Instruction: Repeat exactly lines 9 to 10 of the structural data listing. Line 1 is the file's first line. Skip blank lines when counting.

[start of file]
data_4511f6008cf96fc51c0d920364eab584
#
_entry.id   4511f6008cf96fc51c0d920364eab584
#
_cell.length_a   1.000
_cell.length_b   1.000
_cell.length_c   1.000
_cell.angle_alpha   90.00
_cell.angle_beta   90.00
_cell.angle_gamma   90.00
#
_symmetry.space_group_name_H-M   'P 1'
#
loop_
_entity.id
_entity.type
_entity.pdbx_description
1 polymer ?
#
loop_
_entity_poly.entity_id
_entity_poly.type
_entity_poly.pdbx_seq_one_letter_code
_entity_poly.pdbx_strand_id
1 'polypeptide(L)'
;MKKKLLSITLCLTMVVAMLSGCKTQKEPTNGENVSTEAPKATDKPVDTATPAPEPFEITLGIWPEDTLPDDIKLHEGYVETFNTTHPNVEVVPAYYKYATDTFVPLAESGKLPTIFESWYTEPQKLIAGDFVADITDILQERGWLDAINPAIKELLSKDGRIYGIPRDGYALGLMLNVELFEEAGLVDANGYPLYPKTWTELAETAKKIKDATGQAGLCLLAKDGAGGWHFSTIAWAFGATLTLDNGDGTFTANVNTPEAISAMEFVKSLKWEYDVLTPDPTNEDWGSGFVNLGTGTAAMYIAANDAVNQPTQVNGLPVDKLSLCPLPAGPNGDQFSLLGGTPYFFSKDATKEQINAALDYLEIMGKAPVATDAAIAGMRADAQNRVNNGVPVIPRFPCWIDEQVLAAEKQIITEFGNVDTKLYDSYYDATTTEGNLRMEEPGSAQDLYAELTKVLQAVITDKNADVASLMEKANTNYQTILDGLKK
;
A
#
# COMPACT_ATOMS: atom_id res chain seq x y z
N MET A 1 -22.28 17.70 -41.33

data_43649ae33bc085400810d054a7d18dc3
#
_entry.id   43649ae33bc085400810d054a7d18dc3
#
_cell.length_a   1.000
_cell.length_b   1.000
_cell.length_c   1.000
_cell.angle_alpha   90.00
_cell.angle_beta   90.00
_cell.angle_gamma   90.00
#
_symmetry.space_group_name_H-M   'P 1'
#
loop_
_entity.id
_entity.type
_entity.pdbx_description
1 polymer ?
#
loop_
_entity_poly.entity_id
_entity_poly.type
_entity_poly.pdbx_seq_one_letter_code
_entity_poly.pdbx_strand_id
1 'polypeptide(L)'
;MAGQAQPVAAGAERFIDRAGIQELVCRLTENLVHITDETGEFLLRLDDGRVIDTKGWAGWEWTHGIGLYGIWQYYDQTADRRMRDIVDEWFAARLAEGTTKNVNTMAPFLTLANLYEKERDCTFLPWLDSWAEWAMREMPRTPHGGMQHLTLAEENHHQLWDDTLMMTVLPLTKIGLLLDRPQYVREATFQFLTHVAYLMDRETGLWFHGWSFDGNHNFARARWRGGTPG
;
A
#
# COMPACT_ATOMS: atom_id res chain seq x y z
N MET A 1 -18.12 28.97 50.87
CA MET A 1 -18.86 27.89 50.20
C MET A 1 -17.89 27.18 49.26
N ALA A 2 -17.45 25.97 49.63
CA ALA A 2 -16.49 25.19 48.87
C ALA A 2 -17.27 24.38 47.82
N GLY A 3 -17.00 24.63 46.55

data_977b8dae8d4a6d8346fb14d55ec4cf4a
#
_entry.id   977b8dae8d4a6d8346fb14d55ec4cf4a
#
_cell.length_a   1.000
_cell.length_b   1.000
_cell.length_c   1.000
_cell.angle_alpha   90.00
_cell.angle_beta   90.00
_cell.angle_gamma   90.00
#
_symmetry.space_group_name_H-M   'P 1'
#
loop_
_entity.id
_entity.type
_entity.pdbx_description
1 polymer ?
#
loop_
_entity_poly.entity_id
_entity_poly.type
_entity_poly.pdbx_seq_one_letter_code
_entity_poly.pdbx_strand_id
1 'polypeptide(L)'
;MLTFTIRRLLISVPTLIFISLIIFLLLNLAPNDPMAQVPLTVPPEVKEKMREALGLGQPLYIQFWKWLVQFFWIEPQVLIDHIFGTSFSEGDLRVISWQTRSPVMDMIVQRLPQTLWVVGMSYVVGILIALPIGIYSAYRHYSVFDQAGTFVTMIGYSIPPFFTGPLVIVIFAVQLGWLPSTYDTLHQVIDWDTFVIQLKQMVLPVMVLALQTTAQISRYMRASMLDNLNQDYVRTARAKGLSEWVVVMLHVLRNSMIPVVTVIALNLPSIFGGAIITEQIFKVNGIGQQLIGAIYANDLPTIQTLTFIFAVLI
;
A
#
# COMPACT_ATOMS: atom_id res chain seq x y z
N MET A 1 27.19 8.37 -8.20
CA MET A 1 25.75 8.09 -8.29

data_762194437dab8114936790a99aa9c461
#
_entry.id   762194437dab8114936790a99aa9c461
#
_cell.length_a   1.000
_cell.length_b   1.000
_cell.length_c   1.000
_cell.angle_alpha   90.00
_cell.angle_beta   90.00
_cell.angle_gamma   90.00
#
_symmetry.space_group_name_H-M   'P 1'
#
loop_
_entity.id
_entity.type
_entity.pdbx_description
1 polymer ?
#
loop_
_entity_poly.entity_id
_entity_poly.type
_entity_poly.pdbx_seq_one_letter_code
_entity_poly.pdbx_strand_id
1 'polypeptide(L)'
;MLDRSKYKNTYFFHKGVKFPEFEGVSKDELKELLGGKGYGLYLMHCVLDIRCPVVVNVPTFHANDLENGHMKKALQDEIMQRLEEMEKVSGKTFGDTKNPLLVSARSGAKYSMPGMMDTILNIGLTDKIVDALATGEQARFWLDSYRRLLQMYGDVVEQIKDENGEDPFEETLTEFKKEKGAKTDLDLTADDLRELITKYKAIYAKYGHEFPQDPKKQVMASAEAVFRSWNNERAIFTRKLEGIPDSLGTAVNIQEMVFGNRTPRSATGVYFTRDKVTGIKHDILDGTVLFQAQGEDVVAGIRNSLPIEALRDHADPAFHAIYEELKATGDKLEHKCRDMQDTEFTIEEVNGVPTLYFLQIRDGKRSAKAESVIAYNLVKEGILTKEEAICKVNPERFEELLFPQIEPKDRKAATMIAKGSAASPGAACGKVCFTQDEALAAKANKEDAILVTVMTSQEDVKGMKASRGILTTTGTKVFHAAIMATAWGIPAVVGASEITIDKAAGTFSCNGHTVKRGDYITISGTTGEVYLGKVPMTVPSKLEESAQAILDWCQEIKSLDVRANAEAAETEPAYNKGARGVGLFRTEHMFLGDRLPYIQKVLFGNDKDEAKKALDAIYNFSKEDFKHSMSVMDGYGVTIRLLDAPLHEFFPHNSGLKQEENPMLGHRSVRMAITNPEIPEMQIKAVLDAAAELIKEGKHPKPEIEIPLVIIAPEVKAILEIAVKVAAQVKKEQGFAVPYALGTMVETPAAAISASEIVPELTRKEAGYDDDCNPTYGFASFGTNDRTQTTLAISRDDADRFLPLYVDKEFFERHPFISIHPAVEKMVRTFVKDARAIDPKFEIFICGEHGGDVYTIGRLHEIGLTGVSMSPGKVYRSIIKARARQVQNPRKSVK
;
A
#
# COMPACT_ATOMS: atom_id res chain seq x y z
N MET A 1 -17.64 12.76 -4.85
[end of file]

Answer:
_cell.angle_beta   90.00
_cell.angle_gamma   90.00